A strange omission to gameplay is the ability to crawl on the ground. I've always liked crawling like a snake, but now you can only lie flat on the ground and not move. You can equip a selection of items and weapons to your preference, but switching up weapons and items during missions is a bit finicky. Gameplay doesn't freeze when you access the item menu, so switching out a weapon that has run out of ammo may cost you your life in the middle of a heated fire fight. Camera is also quite a bother, considering there is no second analog stick on the PSP. I use a control configuration that makes the main buttons control the camera, and the control pad access the item menu. I feel like there could have been a better way to configure the controls, but I've gotten pretty used to it.

As you may have read in gaming news and reviews, there is a huge focus on co-op play. It is possible to solo the entire game, but the epic boss battles almost seem designed to be played by a number of people instead of just one. Later on, boss batttles get increasingly difficult and you will be running out of ammo very quickly. I don't like this focus on co-op play at all, since you should be able to beat every mission and boss by yourself. Though on the topic of boss battles, these are some of the largest boss battles I've ever seen in the Metal Gear series. There isn't only one Metal Gear-esque machine, but four. Each is unique and equally enormous. The battles are incredibly epic and difficult at the same time.

And finally, graphics and sound. The graphics are some of the best on the PSP thus far, and really push the machine's limits. They may have tried to pack a bit too much detail on a limited amount of polygons so it seems a bit fuzzy at times, but in the end it is still quite impressive. The soundtrack is excellent, as usual. Epic, orchestral pieces for the game's action sequences are amazing, and there isn't much else to say about that.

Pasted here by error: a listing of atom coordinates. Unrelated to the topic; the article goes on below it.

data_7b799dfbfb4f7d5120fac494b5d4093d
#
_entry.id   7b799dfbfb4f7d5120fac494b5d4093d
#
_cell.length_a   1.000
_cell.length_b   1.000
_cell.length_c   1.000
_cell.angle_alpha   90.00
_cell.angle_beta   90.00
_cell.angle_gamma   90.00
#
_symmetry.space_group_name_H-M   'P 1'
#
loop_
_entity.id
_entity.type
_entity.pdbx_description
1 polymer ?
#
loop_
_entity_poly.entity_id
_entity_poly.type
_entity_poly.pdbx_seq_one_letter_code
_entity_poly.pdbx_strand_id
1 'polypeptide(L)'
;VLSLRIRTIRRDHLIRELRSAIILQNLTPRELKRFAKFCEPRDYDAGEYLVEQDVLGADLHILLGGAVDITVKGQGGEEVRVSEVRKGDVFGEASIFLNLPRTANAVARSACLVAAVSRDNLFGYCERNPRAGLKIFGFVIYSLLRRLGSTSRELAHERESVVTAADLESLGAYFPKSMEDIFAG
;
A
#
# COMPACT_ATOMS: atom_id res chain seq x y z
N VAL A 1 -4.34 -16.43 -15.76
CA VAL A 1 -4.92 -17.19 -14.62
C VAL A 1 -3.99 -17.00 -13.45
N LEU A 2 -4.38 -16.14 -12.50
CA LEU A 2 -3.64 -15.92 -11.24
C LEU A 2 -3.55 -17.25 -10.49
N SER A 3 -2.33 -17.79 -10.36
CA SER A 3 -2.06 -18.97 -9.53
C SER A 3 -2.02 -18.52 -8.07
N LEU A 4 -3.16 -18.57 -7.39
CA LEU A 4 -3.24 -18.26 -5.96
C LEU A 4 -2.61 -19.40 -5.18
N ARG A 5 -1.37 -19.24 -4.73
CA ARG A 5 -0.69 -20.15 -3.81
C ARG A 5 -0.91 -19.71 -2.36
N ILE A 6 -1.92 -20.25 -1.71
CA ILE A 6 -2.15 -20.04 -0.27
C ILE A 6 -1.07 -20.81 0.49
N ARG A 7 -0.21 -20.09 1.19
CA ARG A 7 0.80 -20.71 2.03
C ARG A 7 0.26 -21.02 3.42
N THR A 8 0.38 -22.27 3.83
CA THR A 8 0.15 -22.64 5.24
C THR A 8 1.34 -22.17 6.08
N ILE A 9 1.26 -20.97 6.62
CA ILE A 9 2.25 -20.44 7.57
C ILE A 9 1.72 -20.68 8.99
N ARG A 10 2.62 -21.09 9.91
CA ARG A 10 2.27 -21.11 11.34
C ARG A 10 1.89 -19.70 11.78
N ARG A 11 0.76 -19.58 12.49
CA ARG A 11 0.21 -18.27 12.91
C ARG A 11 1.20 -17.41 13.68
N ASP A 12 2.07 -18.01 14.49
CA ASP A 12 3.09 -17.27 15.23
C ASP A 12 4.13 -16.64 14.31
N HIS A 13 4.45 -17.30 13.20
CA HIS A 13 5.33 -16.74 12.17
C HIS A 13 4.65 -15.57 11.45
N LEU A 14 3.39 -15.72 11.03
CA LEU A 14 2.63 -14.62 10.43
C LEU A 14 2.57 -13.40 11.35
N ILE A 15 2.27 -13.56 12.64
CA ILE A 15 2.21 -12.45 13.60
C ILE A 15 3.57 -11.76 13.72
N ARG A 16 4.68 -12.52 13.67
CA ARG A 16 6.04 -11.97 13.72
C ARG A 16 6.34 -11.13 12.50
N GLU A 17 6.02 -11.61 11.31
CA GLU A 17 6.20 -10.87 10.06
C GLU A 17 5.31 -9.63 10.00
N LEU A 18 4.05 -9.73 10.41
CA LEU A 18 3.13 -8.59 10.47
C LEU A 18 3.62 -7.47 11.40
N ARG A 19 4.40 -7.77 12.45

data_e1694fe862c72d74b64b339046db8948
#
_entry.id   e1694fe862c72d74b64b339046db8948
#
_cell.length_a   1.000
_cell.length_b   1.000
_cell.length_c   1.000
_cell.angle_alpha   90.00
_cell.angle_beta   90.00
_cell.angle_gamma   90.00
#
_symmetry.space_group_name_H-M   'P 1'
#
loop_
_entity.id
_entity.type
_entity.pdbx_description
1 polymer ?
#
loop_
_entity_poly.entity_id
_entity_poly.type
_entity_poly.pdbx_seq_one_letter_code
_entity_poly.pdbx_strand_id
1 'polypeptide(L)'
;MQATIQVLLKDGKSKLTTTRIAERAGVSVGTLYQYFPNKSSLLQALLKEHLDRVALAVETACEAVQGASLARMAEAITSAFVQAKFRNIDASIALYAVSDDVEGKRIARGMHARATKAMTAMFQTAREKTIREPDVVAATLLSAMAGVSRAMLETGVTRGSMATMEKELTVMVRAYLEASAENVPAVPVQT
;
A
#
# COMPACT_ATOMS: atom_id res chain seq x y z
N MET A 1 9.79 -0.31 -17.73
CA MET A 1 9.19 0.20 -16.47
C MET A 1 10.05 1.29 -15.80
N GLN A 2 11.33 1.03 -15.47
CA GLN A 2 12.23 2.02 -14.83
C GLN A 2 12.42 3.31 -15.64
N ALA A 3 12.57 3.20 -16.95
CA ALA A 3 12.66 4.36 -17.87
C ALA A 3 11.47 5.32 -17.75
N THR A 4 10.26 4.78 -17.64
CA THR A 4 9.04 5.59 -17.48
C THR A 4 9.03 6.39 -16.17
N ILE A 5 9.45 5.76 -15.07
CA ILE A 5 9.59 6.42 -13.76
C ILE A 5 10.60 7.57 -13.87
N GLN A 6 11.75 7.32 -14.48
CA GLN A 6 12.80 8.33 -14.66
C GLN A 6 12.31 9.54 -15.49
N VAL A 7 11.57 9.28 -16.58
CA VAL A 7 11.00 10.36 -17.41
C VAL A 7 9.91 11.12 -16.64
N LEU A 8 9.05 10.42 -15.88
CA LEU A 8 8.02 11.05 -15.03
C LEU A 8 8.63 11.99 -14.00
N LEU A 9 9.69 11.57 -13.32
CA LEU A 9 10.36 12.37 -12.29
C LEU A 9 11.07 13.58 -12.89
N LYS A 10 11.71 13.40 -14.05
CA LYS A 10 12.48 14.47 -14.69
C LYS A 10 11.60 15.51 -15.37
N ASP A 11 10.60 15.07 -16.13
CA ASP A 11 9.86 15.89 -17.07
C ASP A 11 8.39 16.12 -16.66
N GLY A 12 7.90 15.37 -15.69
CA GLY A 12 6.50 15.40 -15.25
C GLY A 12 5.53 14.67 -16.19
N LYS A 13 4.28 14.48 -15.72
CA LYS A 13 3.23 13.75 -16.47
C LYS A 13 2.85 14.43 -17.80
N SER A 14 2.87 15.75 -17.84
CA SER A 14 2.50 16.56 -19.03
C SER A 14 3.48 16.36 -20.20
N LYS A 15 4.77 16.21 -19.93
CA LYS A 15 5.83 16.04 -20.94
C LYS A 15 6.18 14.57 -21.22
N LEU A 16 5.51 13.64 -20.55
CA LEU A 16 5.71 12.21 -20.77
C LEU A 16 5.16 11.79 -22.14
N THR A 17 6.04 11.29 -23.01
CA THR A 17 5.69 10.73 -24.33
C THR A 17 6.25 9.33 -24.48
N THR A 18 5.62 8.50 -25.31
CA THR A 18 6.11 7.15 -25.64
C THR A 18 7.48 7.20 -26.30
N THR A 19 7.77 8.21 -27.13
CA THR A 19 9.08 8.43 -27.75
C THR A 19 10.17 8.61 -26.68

Peace Walker is packed up the wazoo in content. Along with the countless optional missions, there are some surprise extra missions involving the Monster Hunter series. As you may have read in countless gaming news sources, there are Monster Hunter missions that you can unlock during the game. These missions are battles against the epic dragon beasts from the Monster Hunter games, and they are incredibly epic. These battles are a nice change of pace from regular gameplay, and the cameo is epic to say the least. Aside from this, you can also, *gasp*, construct your own Metal Gear! Yep, after certain boss battles, you can collect parts to make your own Metal Gear, which they call ZEKE in the game. If you complete the Metal Gear, you can send it out on Outer Ops missions, fight it in an extra mission, and unlock the true ending of the game. I won't say anymore since it might spoil some major details, so there you are.

The high hopes I had in the beginning were pretty much fulfilled, though I wish the story mode were a little longer. Still, you won't get a fuller Metal Gear Solid game than this on the PSP. Forget Portable Ops, Peace Walker is the definitive portable MGS and an amazing game in its own right. It ranks up there as one of the must play games on the PSP, and really gave life to the PSP as it has been rather quiet these days. Packed with content, Peace Walker should give you over 40 hours of play value.

[C.Jin's Overall Score:  9/10]